Trump moves to overturn Manhattan conviction following SCOTUS immunity ruling

 Former President Donald Trump has moved to overturn his conviction by a Manhattan jury following the U.S. Supreme Court's ruling on presidential immunity.

Lawyers for the former president sought to file a motion to set aside the verdict in a letter to Judge Juan Merchan. The letter, which was sent hours after the federal high court issued the decision, sought to suspend the verdict while the acting justice of the New York State Supreme Court is considering whether the federal high court's decision affects the conviction.

The U.S. Supreme Court's July 1 decision states that prosecutors may not charge a president for official acts. It also states that prosecutors cannot cite evidence involving official acts that affect other accusations. However, the immunity ruling does not apply to actions done in an unofficial capacity.

ZeroHedge pointed out that Trump's attempt to overturn his felony conviction on 34 counts of falsifying business records "might be a long shot" – given the fact that the case pushed by Manhattan District Attorney (DA) Alvin Bragg revolves around acts Trump took while he was a candidate, not as president. But the New York Times (NYT) argued that Trump's lawyers are likely to argue that "prosecutors partially built their case using evidence from his time in office."

The independent outlet also pointed out that Merchan may also decline the request by Trump's lawyers as the deadline for filing post-trial motions ended last month. Instead, the judge may instruct the former president's legal team to raise the issue when they appeal the conviction post-sentencing.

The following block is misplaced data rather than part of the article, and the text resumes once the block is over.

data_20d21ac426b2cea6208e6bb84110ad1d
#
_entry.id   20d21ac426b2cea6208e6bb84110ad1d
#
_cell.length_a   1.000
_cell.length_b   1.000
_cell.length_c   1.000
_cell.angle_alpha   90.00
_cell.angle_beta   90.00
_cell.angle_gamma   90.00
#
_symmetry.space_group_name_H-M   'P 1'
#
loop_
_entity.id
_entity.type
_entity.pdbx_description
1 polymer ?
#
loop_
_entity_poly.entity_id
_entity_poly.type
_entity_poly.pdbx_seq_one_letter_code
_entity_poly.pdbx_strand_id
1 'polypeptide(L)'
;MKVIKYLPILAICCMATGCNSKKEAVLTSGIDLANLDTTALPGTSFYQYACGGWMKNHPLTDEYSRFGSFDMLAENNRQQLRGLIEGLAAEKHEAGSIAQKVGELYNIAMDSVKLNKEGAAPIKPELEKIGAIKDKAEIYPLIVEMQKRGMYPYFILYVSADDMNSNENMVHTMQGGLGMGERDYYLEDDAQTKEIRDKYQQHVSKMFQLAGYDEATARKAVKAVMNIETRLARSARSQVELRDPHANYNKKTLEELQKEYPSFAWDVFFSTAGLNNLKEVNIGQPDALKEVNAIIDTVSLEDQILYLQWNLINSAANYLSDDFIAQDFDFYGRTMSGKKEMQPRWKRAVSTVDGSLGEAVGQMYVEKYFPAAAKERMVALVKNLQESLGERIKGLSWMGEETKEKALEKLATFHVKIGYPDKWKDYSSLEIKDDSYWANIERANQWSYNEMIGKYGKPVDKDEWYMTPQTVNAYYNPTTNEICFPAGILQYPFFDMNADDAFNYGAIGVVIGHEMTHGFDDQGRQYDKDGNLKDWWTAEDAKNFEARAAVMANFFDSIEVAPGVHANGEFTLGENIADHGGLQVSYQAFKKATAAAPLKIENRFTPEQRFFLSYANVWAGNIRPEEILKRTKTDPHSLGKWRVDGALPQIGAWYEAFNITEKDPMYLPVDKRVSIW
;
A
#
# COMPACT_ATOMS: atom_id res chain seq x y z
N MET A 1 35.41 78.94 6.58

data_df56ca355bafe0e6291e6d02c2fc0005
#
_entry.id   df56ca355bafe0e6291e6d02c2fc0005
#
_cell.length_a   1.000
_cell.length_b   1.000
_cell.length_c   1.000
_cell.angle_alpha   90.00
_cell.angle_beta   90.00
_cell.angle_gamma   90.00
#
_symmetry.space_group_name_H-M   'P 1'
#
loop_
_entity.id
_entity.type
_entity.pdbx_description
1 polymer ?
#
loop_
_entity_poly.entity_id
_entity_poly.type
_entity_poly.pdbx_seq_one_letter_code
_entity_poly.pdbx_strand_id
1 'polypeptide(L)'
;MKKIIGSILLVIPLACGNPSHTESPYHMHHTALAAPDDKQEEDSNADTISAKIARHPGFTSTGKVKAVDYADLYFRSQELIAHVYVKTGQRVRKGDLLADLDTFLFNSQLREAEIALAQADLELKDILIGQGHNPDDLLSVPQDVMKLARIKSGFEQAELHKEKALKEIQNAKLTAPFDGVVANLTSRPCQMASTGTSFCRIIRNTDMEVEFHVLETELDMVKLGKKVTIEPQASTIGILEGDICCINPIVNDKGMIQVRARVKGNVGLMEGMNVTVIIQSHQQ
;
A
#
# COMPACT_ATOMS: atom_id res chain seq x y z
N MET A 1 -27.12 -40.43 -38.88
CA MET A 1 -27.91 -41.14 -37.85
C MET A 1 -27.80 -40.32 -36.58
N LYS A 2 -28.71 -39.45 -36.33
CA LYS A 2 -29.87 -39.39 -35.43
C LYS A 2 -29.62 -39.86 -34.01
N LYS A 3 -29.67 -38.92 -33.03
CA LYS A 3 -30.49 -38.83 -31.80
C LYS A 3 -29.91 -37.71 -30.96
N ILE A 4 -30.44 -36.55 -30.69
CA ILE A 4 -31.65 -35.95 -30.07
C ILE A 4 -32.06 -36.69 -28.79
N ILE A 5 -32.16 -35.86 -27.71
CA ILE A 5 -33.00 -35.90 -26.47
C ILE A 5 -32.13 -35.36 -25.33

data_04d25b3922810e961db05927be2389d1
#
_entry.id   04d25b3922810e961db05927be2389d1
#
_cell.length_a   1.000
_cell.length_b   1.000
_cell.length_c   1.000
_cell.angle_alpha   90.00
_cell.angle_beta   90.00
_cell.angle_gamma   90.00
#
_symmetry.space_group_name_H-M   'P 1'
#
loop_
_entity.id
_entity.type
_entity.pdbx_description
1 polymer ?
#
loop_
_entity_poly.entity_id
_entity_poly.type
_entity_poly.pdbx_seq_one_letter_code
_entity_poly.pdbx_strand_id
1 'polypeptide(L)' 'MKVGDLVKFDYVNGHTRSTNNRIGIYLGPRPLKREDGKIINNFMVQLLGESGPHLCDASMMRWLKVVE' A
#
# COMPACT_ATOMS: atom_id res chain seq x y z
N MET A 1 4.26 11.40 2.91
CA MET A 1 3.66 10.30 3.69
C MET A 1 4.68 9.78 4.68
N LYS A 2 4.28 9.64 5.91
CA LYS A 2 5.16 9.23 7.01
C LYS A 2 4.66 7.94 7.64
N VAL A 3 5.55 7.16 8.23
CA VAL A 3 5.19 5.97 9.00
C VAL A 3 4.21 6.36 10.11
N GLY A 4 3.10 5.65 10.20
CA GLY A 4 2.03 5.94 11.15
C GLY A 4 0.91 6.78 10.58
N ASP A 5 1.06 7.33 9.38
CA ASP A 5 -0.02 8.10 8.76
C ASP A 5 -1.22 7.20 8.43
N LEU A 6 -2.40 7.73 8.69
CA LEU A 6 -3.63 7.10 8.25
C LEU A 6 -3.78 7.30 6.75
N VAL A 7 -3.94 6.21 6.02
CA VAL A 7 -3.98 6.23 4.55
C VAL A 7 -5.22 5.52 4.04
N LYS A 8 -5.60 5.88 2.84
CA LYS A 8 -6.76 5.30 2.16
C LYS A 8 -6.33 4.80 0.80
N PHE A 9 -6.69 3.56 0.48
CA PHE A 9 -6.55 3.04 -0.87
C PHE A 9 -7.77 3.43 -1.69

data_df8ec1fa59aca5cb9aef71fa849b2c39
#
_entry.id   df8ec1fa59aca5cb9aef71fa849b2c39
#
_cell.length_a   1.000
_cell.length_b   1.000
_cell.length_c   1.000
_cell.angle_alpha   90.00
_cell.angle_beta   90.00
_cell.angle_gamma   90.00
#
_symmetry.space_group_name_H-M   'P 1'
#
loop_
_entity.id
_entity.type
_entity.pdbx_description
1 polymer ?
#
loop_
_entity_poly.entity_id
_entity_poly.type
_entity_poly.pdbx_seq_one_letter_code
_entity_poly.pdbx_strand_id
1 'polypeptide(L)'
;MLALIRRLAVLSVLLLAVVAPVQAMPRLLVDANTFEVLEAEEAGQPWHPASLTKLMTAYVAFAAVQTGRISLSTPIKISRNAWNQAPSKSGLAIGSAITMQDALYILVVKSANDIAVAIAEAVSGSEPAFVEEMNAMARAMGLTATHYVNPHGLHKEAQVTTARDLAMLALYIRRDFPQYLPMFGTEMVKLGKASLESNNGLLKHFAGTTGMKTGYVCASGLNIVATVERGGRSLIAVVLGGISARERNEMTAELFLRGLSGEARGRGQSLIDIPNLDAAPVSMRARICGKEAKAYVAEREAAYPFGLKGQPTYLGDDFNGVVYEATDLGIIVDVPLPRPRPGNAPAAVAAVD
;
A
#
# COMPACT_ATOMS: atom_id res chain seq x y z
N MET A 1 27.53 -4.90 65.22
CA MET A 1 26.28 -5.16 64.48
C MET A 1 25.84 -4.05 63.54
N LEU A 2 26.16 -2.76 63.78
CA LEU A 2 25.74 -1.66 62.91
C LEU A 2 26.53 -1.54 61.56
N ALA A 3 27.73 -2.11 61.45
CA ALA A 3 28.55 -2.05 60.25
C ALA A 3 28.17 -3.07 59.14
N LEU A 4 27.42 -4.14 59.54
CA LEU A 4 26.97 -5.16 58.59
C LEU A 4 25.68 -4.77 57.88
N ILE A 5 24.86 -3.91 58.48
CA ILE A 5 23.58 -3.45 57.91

According to the NYT, Merchan faces an "unprecedented conundrum" with massive legal and political ramifications. It added: "Imprisoning Trump would drop-kick a hornet's nest, while sparing [the former president] from prison would immediately draw the wrath of vengeful Democrats who say [the magistrate] gave Trump special treatment."

Merchan delays Trump sentencing to September

The NYT continued: "While there's no requirement that Trump be sentenced to time behind bars, Merchan could sentence him to months or several years in prison – or he could be sentenced to home confinement or probation. [The judge] could also postpone any sentence until after the election, or after Trump serves another term in office, should be he reelected."  

True enough, Merchan agreed to delay Trump's sentencing by two months. From the original July 11 date, the sentencing was moved to Sept. 18 "if such is still necessary" given the high court ruling.

Bragg's office also acknowledged the U.S. Supreme Court decision and agreed to a delay in Trump's sentencing. "Although we believe (the) defendant's arguments to be without merit, we do not oppose his request," the letter penned by four Manhattan assistant DAs stated.

Meanwhile, Trump's other criminal cases have been largely derailed or otherwise postponed. U.S. District Judge Aileen Cannon pushed back his trial concerning mishandling classified documents, while the Georgia Court of Appeals ordered Trump's election interference case in the Peach State to be put on hold until after the November elections.

Special Counsel Jack Smith was behind the classified documents case, while Fulton County DA Fani Willis was in charge of the election interference case. Trump challenged the prosecutors in both cases – arguing that Smith did not have the authority to bring the case and pointing to Willis' conflicts of interest and breaches of ethics.

Trump moves to overturn Manhattan conviction following SCOTUS immunity ruling Trump moves to overturn Manhattan conviction following SCOTUS immunity ruling Reviewed by CUZZ BLUE on July 08, 2024 Rating: 5

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